06/10/20-KAUA’I AQUATIC RESOURCES STAFF MONITORING SEASONAL CHANGES IN CORAL DISEASE AND REEF HEALTH AT ‘ANINI BAYPosted on Jun 10, 2020 in Aquatic Resources, Main, Media, News Releases, slider
|DAVID Y. IGE
SUZANNE D. CASE
FOR IMMEDIATE RELEASE
June 10, 2020
KAUA’I AQUATIC RESOURCES STAFF MONITORING SEASONAL CHANGES IN CORAL DISEASE AND REEF HEALTH AT ‘ANINI BAY
(Līhuʻe) – One reef monitoring project by the DLNR Division of Aquatic Resources (DAR) staff on Kauaʻi has focused efforts at ʻAnini Reef over the past year. Recently monitoring teams observed signs of recovery since a prolific coral disease was recorded in September-October of 2019.
That summer, DAR received reports of black band disease (BBD) affecting Montipora (rice) corals on the inner reef at ʻAnini. DAR staff responded immediately to conduct surveys along ʻAnini Reef recording the extent of the coral disease. The surveys revealed that 11.5% of the M. capitata and M. patula (rice coral and sandpaper coral) colonies at ʻAnini were affected by BBD, which was greater than the amount reported during a previous outbreak in 2012-2015. At that time staff also observed widespread coral bleaching, overgrowth of macroalgae and cyanobacterial algae mats, low fish abundance, warmer sea surface temperatures, and high amounts of sediment on the reef and in the water column. It is believed that warm water and coastal sources of sediment and excess nutrients, exacerbated by insufficient flushing of the inner reef from ocean swells, created an environment that led to these reef conditions.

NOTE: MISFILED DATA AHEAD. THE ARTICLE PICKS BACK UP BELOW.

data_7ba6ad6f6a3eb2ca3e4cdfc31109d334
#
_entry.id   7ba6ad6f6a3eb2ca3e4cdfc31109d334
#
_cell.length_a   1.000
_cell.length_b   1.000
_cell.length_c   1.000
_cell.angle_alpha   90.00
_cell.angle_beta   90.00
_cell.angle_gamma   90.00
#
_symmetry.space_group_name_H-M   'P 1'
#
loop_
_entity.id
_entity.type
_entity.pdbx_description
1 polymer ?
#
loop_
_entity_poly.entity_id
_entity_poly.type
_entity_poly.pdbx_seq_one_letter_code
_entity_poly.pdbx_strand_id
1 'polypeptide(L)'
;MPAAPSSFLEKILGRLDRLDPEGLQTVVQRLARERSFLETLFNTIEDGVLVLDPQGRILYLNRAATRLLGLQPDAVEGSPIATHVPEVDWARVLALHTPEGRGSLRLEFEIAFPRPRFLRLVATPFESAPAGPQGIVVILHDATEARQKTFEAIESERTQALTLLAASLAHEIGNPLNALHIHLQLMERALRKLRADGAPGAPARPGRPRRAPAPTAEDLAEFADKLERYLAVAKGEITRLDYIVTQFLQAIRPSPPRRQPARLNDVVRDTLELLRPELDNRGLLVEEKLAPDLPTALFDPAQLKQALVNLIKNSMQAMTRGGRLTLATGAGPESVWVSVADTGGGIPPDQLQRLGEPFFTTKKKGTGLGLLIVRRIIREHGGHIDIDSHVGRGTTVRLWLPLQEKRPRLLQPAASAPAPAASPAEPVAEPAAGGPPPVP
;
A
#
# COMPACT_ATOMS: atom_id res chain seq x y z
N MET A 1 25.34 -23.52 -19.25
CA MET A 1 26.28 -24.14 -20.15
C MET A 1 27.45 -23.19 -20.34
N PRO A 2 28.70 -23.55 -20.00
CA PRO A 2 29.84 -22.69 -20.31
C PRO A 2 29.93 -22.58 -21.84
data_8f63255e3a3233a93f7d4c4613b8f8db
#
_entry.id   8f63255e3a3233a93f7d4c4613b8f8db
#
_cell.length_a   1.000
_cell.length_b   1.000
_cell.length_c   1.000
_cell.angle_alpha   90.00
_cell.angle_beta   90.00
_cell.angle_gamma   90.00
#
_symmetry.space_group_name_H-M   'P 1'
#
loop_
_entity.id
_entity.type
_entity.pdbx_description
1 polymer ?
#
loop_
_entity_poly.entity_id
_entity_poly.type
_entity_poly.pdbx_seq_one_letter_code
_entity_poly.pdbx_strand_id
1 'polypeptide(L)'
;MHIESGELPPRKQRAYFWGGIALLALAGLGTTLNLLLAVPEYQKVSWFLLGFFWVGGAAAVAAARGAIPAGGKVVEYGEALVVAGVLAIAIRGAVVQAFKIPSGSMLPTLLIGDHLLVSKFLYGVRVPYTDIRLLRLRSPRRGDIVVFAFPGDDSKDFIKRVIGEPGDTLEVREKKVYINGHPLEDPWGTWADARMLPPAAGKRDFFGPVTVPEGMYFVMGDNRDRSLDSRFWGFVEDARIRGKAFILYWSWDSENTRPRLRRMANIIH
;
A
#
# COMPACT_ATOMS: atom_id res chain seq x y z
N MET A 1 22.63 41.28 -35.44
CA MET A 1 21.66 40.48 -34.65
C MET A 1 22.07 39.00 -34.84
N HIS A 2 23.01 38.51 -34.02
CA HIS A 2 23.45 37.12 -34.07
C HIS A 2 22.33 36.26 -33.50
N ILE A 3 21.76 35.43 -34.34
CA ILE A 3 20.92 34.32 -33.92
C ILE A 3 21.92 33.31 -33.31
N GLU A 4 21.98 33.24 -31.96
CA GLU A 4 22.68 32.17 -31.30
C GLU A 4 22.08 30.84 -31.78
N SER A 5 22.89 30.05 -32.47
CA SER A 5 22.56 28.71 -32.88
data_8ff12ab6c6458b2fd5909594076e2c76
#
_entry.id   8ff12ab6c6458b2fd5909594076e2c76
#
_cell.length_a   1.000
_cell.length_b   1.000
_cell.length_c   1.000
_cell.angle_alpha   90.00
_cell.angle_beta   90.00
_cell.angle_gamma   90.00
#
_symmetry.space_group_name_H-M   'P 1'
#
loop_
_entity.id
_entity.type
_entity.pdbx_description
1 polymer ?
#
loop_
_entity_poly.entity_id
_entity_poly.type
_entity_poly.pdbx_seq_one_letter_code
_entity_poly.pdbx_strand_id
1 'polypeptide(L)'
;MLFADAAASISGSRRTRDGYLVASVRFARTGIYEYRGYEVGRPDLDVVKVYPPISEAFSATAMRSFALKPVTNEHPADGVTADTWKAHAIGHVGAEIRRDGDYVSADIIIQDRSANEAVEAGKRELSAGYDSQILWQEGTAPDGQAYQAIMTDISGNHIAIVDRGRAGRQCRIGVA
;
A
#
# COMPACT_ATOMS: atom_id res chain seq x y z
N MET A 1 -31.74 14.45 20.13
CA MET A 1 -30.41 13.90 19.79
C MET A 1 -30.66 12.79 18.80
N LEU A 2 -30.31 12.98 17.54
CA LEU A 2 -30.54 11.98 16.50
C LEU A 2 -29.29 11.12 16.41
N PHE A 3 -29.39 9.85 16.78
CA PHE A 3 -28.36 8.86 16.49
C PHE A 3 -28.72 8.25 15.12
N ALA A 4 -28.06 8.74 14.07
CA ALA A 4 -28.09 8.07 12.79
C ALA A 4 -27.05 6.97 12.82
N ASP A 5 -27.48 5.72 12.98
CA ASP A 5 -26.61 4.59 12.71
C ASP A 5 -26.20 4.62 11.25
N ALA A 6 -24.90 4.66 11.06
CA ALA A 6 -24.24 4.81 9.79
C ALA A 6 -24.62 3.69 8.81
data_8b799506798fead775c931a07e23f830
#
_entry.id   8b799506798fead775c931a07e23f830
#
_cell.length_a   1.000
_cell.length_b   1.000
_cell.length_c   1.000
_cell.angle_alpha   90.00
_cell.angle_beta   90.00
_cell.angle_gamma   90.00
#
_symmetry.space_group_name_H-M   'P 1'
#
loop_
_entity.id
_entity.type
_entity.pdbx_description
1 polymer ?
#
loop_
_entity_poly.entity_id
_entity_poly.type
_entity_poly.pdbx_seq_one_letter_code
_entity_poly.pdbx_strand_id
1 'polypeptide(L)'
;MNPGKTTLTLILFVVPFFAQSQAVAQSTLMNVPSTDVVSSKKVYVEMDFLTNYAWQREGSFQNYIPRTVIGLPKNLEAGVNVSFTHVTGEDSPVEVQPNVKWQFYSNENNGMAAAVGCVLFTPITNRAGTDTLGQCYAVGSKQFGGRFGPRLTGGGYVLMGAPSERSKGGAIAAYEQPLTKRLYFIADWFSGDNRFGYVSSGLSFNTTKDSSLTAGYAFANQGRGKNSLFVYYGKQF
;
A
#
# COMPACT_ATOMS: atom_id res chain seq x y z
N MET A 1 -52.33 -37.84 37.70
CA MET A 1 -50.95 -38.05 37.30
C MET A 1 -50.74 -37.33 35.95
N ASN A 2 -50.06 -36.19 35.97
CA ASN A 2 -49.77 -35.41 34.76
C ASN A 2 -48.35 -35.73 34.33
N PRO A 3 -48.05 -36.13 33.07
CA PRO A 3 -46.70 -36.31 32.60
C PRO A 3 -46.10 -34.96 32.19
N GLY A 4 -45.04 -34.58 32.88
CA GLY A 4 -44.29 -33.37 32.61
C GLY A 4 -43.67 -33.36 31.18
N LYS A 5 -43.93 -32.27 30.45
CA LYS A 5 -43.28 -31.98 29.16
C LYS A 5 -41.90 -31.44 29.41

Follow-up surveys at ‘Anini in February and March this year found that the prevalence of black band disease dropped to 0.3%, which is considered a normal level of disease. Many previously diseased rice corals showed signs of recovery and regrowth, especially along the previous band-of-lesion, or infection. Divers were pleased to see many other positive changes on the reef, including improved water clarity, regrowth of limu kohu, recovery of bleached corals, schooling and foraging by juvenile fish, and comparatively low prevalence of macroalgae and cyanobacteria growth on the reef.
Although the Kauaʻi monitoring team observed encouraging signs of recovery and new growth, they also observed signs of coral death, likely due to diseased colonies that could not fight off the infection or recover from severe bleaching. DAR aquatic biologists believe that changing seasons bringing north swells to flush out the protected waters of the inner reef and cooler sea temperatures allowed recovery on the reef to happen.
In order to help inform management decisions, the staff is developing a project to use Structure from Motion (SfM) technology to capture seasonal changes at ʻAnini Reef, including coral disease outbreaks and bleaching events.
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If you observe coral bleaching, disease, or invasive species around the island, please make a report at: https://eorhawaii.org/make-a-report/
Hawaii Department of Land and Natural Resources
808-587-0396 (Communications Office)